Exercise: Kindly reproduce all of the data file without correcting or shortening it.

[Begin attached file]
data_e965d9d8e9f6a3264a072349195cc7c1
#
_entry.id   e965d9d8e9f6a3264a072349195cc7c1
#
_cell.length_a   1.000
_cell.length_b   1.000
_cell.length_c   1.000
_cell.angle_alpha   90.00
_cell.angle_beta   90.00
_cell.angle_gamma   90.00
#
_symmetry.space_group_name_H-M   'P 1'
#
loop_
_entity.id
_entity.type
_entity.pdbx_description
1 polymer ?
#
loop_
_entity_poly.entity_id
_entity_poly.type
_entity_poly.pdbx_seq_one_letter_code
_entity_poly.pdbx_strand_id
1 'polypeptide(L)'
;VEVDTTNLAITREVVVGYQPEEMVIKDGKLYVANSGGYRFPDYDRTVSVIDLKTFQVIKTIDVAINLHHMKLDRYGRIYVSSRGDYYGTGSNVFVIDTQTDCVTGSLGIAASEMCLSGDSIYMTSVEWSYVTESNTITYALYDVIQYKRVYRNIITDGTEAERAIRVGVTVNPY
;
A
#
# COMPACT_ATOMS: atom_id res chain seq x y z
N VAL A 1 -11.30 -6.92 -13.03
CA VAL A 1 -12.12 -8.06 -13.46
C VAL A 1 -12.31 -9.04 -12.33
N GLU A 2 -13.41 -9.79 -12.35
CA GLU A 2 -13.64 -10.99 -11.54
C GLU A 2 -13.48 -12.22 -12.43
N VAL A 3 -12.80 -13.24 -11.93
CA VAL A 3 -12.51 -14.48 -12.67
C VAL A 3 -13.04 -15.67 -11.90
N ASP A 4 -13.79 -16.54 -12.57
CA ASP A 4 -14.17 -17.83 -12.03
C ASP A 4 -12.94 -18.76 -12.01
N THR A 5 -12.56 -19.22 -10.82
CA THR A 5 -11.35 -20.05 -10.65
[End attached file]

data_e965d9d8e9f6a3264a072349195cc7c1
#
_entry.id   e965d9d8e9f6a3264a072349195cc7c1
#
_cell.length_a   1.000
_cell.length_b   1.000
_cell.length_c   1.000
_cell.angle_alpha   90.00
_cell.angle_beta   90.00
_cell.angle_gamma   90.00
#
_symmetry.space_group_name_H-M   'P 1'
#
loop_
_entity.id
_entity.type
_entity.pdbx_description
1 polymer ?
#
loop_
_entity_poly.entity_id
_entity_poly.type
_entity_poly.pdbx_seq_one_letter_code
_entity_poly.pdbx_strand_id
1 'polypeptide(L)'
;VEVDTTNLAITREVVVGYQPEEMVIKDGKLYVANSGGYRFPDYDRTVSVIDLKTFQVIKTIDVAINLHHMKLDRYGRIYVSSRGDYYGTGSNVFVIDTQTDCVTGSLGIAASEMCLSGDSIYMTSVEWSYVTESNTITYALYDVIQYKRVYRNIITDGTEAERAIRVGVTVNPY
;
A
#
# COMPACT_ATOMS: atom_id res chain seq x y z
N VAL A 1 -11.30 -6.92 -13.03
CA VAL A 1 -12.12 -8.06 -13.46
C VAL A 1 -12.31 -9.04 -12.33
N GLU A 2 -13.41 -9.79 -12.35
CA GLU A 2 -13.64 -10.99 -11.54
C GLU A 2 -13.48 -12.22 -12.43
N VAL A 3 -12.80 -13.24 -11.93
CA VAL A 3 -12.51 -14.48 -12.67
C VAL A 3 -13.04 -15.67 -11.90
N ASP A 4 -13.79 -16.54 -12.57
CA ASP A 4 -14.17 -17.83 -12.03
C ASP A 4 -12.94 -18.76 -12.01
N THR A 5 -12.56 -19.22 -10.82
CA THR A 5 -11.35 -20.05 -10.65